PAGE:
Folding@Home is an open-source distributed computing project launched by Stanford University professor Vijay Pande in October 2000. It aids in disease research by simulating the myriad ways in which proteins “fold” or assemble themselves to perform some basic function. Though protein folding is an essential biological process, mis-folding can lead to diseases such as Parkinson’s, Huntington’s, and Alzheimer’s. Consequently, the examination of folding models can help scientists understand how these diseases develop and assist in designing drugs to combat their effects. As of March 2018, 160 peer-reviewed papers have been published based on results obtained from Folding@Home simulations.
Distributed computing describes the method of a larger task being broken down into portions and shared across multiple computers. In the context of Folding@Home, client PCs download a “work unit” from the project’s work servers, perform the computational work needed to model the protein’s folding, then re-upload the results to a server when complete. The workload behind this folding is significant, and there may be a large number of work units involved in one specific model.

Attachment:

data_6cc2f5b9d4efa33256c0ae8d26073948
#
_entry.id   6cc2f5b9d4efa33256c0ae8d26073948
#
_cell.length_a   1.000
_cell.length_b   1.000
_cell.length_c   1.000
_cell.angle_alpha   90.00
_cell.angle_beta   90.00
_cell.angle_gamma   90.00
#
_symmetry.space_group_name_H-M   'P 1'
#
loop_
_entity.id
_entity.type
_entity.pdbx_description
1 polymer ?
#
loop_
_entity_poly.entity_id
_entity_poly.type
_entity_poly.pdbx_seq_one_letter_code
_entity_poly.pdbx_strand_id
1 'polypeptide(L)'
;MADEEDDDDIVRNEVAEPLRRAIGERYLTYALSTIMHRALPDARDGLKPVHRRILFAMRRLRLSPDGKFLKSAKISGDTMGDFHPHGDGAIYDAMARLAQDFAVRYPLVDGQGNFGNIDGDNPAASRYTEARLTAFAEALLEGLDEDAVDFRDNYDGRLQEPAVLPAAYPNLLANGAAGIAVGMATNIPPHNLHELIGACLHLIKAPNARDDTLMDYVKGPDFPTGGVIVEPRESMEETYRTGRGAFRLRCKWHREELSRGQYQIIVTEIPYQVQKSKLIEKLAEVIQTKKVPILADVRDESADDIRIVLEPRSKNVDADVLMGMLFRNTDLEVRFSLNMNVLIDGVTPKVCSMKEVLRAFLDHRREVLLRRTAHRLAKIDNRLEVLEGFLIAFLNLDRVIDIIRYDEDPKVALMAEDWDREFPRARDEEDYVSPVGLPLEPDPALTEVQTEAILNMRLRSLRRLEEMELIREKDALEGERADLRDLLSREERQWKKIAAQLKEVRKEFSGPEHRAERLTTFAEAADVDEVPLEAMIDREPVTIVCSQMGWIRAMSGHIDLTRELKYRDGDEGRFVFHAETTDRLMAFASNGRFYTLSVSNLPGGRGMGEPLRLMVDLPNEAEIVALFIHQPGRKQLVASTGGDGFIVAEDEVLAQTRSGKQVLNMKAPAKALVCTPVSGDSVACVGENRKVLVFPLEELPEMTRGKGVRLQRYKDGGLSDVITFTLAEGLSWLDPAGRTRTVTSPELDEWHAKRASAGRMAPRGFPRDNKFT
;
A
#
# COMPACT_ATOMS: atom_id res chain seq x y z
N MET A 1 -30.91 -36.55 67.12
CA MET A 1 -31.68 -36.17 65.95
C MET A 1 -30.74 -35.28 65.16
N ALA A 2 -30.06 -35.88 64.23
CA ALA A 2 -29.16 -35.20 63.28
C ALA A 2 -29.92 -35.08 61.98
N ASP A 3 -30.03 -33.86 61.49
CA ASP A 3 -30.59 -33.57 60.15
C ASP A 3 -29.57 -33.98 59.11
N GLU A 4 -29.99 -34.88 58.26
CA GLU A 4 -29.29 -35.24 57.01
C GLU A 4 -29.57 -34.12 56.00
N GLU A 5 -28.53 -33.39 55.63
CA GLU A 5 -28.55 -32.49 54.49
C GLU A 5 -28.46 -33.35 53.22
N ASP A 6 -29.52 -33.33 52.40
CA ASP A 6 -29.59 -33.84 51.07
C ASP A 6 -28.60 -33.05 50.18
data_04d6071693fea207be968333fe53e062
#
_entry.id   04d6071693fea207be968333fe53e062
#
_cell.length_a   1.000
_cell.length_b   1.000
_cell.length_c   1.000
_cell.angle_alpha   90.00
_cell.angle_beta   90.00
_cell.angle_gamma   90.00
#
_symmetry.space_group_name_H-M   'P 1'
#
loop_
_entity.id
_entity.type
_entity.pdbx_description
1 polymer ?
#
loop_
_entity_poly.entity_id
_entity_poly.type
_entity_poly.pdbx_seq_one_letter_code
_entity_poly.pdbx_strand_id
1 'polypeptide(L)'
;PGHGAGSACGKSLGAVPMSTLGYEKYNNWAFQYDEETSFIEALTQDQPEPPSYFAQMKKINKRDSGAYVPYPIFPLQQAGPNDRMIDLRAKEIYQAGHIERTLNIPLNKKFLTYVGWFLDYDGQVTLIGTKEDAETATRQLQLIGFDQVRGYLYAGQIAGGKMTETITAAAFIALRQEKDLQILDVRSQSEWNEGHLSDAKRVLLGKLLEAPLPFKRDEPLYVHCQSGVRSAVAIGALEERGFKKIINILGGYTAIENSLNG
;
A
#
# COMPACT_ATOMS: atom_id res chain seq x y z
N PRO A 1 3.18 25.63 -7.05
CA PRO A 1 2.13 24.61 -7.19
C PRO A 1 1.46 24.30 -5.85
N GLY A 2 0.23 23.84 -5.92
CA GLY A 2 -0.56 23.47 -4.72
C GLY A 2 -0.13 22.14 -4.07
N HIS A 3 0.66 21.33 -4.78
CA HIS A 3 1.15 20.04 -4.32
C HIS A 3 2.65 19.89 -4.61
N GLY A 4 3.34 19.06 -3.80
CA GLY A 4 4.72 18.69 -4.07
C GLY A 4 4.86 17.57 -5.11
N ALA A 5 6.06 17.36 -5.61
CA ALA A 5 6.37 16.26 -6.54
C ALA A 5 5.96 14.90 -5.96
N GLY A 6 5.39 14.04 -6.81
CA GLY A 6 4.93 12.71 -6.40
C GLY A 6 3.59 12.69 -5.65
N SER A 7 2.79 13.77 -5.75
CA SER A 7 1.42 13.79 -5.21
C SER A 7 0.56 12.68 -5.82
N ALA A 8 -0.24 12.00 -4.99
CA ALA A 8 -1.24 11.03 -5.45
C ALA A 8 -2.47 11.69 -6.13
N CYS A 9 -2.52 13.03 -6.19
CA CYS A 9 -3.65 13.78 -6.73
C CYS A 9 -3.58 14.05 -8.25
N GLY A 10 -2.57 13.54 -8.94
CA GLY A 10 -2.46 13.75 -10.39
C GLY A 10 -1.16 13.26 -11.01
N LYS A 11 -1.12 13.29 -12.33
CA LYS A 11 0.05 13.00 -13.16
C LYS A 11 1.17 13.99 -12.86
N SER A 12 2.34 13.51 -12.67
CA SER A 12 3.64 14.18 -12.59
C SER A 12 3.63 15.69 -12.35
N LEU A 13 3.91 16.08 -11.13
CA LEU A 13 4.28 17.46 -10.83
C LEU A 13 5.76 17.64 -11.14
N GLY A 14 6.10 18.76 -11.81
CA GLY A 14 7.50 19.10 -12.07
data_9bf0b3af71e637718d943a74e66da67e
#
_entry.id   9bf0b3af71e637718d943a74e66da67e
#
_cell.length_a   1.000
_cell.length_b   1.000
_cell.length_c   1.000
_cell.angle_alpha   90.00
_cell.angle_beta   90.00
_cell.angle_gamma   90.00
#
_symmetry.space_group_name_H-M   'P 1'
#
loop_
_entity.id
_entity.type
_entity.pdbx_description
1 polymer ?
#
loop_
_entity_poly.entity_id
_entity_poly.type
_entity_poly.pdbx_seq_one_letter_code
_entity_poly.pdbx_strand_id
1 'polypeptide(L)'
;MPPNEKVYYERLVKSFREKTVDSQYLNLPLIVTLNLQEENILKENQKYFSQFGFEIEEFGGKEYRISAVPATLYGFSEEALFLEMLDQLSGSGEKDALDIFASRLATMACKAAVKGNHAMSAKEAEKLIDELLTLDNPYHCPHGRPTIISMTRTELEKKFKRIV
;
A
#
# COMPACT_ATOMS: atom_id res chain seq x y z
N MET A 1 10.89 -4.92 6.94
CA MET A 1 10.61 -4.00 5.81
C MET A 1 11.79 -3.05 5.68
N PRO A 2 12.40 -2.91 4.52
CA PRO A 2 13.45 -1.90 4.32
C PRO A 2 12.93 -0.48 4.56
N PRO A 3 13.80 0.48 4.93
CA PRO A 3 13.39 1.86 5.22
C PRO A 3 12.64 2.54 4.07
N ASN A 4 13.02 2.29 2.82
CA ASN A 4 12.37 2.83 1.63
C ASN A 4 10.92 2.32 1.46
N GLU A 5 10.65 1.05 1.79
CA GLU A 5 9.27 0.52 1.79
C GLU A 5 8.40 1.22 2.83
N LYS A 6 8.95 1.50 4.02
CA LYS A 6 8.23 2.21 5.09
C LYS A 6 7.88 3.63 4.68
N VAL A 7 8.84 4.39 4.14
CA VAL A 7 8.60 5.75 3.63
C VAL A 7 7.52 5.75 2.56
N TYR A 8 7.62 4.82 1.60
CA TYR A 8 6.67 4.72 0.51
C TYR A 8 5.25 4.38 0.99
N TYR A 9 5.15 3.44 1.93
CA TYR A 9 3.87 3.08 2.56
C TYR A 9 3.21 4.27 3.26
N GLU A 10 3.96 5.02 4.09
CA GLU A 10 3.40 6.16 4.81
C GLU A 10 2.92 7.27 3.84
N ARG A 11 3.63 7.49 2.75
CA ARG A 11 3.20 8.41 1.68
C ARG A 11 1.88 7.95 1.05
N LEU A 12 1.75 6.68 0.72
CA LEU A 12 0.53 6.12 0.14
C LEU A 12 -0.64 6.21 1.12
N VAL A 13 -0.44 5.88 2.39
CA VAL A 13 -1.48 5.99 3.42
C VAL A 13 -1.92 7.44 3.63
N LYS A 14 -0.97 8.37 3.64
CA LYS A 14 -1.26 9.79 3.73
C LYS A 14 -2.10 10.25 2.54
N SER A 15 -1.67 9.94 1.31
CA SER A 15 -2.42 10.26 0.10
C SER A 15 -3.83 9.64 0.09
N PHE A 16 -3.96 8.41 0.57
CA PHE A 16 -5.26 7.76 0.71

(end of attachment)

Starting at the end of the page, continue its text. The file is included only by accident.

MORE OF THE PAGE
The Folding@Home client software is installed on a user’s PC and is commonly configured to sit idle until the PC is left unattended for a period of several minutes, similar to how one would use a desktop screensaver. The software then consumes idle CPU and GPU resources to perform its task (this is also configurable, as pushing CPU and GPU usage also increases energy consumption and results in excess heat generation). Several computing platforms are supported; beyond the commonly available Windows, OS X, and Linux clients, versions of the software have also been developed for the Sony PlayStation 3 and Android mobile devices.